TAC staff train to standardize evaluations of Cadets
June 20, 2012
By Alexandra Kocik
U.S. Army Cadet Command Public Affairs
JOINT BASE LEWIS-McCHORD, Wash. — “An Army leader is anyone who by virtue of assumed role or assigned responsibility inspires and influences people to accomplish organizational goals,” according to Field Manual 6-22 (FM 6-22), a guide to Army leadership.
The Leader Development and Assessment Course (LDAC) measures Cadets’ potential to be leaders in the military. The leadership development staff holds mandatory classes to ensure cadre use standardized leadership and evaluation methods to assess Cadets’ progress through LDAC. They hold Tactical Officer (TAC) staff school to calibrate cadre members responsible for evaluating platoons. Each platoon has a TAC, a lieutenant and a noncommissioned officer who are in charge of assessing their Cadets. Qualified assessors are also assigned to the various training committees to evaluate Cadets.
“Our goal is to standardize the training process Cadets will go through during their time at LDAC by training cadre,” Rich Garn, a TAC trainer said.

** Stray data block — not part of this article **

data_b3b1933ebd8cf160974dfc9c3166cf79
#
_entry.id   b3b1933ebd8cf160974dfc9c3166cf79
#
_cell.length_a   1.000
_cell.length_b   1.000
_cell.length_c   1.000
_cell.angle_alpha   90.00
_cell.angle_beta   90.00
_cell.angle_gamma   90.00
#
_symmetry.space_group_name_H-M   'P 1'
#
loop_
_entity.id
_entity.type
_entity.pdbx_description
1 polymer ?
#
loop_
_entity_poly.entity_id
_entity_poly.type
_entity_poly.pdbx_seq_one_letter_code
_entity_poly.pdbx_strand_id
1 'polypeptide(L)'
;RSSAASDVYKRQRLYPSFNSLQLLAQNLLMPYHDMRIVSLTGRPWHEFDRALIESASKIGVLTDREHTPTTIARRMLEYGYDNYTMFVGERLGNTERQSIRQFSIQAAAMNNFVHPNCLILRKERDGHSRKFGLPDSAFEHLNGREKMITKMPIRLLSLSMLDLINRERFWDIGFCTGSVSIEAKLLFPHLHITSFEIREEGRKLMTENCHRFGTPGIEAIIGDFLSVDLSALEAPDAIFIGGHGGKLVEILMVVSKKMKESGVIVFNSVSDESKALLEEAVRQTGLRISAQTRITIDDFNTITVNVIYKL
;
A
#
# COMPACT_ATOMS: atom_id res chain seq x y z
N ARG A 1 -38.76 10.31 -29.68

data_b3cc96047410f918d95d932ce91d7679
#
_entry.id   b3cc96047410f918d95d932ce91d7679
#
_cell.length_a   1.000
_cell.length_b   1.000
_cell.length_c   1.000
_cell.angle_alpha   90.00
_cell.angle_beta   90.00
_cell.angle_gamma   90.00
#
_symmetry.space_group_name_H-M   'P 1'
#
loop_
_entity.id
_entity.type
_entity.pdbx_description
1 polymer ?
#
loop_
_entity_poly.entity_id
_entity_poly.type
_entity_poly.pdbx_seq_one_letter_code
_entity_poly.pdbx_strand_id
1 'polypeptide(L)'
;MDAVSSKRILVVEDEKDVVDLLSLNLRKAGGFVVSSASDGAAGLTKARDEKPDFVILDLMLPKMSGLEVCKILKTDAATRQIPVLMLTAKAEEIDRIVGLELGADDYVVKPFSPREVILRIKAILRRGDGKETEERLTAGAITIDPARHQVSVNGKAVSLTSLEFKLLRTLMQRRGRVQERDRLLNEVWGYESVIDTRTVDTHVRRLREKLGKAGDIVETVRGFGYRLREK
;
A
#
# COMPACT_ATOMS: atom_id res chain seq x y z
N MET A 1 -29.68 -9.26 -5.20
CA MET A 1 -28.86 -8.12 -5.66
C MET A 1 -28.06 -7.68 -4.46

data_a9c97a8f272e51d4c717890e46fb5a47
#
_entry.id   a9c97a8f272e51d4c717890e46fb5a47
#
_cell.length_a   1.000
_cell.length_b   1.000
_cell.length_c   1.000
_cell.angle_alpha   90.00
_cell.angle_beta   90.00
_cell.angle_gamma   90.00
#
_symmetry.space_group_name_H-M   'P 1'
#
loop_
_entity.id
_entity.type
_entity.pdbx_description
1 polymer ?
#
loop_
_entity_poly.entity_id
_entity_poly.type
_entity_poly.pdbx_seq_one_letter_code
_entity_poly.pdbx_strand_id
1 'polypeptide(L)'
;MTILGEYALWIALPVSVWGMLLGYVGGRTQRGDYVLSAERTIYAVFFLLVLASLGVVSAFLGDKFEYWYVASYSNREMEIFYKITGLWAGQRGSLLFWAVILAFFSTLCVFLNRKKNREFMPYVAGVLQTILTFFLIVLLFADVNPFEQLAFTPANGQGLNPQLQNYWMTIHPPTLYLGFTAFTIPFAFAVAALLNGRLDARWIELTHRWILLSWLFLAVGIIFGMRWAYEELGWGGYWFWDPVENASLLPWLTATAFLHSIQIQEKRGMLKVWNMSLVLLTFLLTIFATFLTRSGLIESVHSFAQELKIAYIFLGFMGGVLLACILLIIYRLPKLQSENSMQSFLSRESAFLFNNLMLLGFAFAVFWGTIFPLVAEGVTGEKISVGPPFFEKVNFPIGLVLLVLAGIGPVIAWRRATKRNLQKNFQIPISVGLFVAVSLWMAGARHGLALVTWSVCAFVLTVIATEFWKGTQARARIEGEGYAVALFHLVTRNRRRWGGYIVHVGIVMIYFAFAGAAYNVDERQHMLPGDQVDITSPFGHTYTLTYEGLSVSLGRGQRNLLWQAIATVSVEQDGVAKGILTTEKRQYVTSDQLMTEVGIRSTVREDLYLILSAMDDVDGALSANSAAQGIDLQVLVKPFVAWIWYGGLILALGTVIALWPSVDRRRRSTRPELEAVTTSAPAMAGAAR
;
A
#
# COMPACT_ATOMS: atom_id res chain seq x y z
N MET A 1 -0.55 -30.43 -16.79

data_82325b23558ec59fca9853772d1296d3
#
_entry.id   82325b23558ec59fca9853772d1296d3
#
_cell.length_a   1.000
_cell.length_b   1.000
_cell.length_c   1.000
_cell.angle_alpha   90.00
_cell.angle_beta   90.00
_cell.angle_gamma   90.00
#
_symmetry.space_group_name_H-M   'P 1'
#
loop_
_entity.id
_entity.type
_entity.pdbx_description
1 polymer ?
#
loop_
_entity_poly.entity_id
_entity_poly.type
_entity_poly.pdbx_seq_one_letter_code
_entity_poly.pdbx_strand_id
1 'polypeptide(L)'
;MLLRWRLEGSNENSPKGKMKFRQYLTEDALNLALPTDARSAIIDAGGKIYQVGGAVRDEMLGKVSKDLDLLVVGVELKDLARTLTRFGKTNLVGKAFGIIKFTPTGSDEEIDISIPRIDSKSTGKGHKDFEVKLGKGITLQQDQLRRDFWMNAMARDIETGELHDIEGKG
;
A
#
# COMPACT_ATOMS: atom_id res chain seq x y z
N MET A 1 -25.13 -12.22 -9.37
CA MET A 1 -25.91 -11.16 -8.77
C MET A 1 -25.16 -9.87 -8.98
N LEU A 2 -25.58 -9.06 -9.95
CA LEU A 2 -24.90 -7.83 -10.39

The two-day program for cadre is an important step toward ensuring all Cadets are treated equally. This is no easy task with 1,470 cadre assessing 6,415 Cadets over the 90-day evaluation course, the staff said.
“Everyone comes from different backgrounds. Some people have experience with how we do things out here and some people do not,” Capt. Matthew Rawlings, a cadre trainee, said. “This training gets everyone on the same sheet of music and moving forward.”
Cadre and Cadets are taught the fundamentals of leadership based on FM 6-22 and the Leadership Development Program (LDP) handbook at their educational institutions. This program ensures cadre return to their schools with knowledge of the standardized procedures used at LDAC, said Maj. Michael Minaudo, a senior instructor for the TAC Staff School.
Field Manual 6-22, last updated in 2006, lays out what is expected of leaders within the Army for civilians, noncommissioned officers and officers. The tenets of this document provide the basis for TAC training at LDAC, according to Michael Miles, a military science instructor on the staff.
“It’s important to have a standardized process that people can come up and sit through, discuss their opinions of that effectiveness, and standardize across the board what’s reasonably expected of both Cadets and cadre,” Miles said.
Field Manual 6-22 defines how a person in charge should effectively lead; that it’s important to create a positive environment, clear means of communication, ways to develop different personalities and ways to measure results. These principles are part of leadership training for all levels of the Army and are especially important during LDAC.